Laws of Motion
It was supposed to be part of a revolution, he said. The Suprematists weren’t just looking to create art—they sought a universal connection and a new way of thinking for society. Utopia. Transcendence. To that end, Kazimir Malevich stripped realism from his canvases and instead inserted simple shapes, geometric abstraction meant to undress representation until all that remained was pure feeling. His Suprematist Composition: White on White was a prime example of this concept—a white square tilted on a white background of a slightly warmer tone. An almost monochromatic scene. Almost nothingness.
But what made me look up was when the professor broke from his notes and described the effect that the painting had had on some viewers. After staring at the piece for several minutes, it was not uncommon for museum-goers to begin swaying. Without the traditional depth and perspective that pulled the eye into the painting, the focused viewer could observe the white square dissolving into the surrounding white, which branched into infinite space. The professor smiled as he commented that this untethered visual resulted in viewers wobbling, even occasionally falling. Here was a work that could so move you spiritually that it would move you literally. Something that could so lift your mind from overbearing consciousness that it eschewed gravity for a moment.
It was just what I needed. I was in a rut. An upperclassman at a large state university, I was timid and lonely, smart but naïve, eager to be a legend but lacking know-how, experience, and authority (yes, everything a legend requires). An English major, I cherished my books but feared post-collegiate penury. And I was in love (well, fine. At least in serious, earnest like) with a brooding boy, a classmate, who, if he thought about my existence at all, only did so in a trivially amused manner, the way one might about a clever windup toy. My bus departed from a slightly seedy lot just north of downtown DC. The five hour journey included plenty of time for doubt. What if nothing happened? What if I didn’t have the proper constitution to be moved, if something inside me was anchored to fact rather than belief? Nothing but silence answered. The strangers around me napped and snacked.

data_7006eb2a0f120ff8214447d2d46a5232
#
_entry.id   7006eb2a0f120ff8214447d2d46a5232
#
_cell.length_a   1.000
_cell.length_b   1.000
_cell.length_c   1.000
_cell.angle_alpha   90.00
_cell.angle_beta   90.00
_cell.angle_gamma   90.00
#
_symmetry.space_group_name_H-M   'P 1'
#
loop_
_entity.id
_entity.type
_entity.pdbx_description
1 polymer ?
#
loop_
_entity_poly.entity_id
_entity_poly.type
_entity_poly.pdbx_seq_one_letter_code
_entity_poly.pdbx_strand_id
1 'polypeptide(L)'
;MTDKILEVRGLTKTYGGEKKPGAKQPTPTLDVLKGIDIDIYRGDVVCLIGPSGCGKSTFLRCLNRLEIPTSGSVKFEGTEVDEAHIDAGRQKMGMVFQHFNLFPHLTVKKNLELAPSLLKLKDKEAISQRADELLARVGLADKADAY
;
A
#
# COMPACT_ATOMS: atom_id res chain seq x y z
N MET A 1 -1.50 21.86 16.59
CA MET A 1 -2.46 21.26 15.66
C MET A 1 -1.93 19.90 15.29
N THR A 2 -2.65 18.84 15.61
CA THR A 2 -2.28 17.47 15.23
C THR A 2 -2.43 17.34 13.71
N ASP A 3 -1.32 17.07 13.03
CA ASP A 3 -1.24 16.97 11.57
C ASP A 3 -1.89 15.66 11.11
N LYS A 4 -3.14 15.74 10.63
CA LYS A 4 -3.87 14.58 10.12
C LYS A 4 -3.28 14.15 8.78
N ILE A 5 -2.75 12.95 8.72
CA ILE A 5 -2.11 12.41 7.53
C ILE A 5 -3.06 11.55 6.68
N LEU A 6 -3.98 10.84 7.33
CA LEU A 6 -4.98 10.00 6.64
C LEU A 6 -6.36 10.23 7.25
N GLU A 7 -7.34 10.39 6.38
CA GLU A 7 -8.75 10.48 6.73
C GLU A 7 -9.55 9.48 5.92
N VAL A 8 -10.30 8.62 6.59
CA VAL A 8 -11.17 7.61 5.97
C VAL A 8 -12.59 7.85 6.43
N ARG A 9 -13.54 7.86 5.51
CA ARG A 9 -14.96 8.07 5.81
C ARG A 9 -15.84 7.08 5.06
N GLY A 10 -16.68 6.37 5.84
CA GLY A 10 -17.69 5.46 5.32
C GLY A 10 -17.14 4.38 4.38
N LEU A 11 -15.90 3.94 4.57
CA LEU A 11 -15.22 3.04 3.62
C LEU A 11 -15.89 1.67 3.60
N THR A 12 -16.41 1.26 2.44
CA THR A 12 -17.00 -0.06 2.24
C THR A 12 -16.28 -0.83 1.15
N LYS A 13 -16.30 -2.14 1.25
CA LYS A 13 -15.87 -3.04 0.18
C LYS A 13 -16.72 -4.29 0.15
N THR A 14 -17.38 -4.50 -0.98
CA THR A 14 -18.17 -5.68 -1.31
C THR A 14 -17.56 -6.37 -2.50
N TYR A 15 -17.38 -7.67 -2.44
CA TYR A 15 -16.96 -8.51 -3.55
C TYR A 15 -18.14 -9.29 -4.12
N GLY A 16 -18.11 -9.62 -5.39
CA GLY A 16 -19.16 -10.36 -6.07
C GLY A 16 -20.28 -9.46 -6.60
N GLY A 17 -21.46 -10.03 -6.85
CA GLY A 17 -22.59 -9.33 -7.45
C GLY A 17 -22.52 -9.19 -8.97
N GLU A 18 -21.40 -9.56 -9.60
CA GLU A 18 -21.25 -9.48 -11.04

It was my first visit to the modernist sanctuary of MOMA, and I indulged in the chairs, the teapots, and the canvases of my favorite artistic period. I took my time, out of both delight and apprehension. No longer relegated to the dull heft of an art history book or the dim screen of a slideshow, Brancusi’s Bird in Space shone before me, and Magritte’s The False Mirror winked. Finally, on the fifth floor, I spotted it.
There weren’t crowds here as there were for the popular post-impressionist paintings or the catchy pop art. I stepped straight in front of White on White, cautiously, carefully, looking at the floor as if it might hint at the optimal viewing distance. Arms limp at my sides, I shut my eyes for a second, took a deep breath, and opened.
Seconds passed. A minute. People walked around me, pausing briefly, continuing on. Two minutes. I squinted my eyes and tried to cross them. Three minutes. I tried to focus through the painting instead of staring at its surface, the way you do with a magic eye image. Four minutes. Five. Step forward. Six minutes. I could be moved. I would be moved. Seven minutes. Closer still. Eight. Step backwards, halfway across the room. Stop. Concentrate.
One arch of my foot to another, slowly, almost imperceptibly, left to right and back, I could have begun to shift my weight. I could tell you, with the confidence of someone decoding messages from a Ouija board, that I glimpsed the infinite. That my body broke from the ground, and as Malevich intended, I floated, soaring into a liberated space of higher feeling, leaving behind the earthly concern of my body. Of my life.
In truth, I stood there, stock still, all weight and no wonder, dumbstruck, forlorn, my feet heavy on the hardwood, and seeming, to the museum patrons that passed by me, to be staring at nothing. Deflated, I made my way downstairs.
The Suprematist movement was eradicated after Stalin and his Soviet government took hold. Creativity, much less abstraction, was forced out to make room for representational art depicting the “common people”—happy, robust workers and schoolchildren, dedicated to the revolutionary romanticism. Malevich was arrested and questioned about his art. Later, denied permission to go abroad and seek medical treatment, Malevich died of cancer in 1935 in Leningrad. His grave is marked by a white cube, on which is painted a large black square.
Back on the streets of midtown, cold air sheared my cheeks and cacophonous traffic assaulted my ears. No longer restricted by the museum’s stringent order and hushed rooms, I was relieved to be part of the discord of the every day. Joining the pedestrians, I moved with the crowd, a small dot on the city’s extensive grid.
Small, but moving.
Mabel Yu is a writer and editor in the Washington, DC area.
NER Digital is New England Review’s online project dedicated to original creative writing for the web. “Confluences” presents writers’ encounters with works of art such as books, plays, poems, films, paintings, sculptures, or buildings. To submit an essay to our series, please read our guidelines.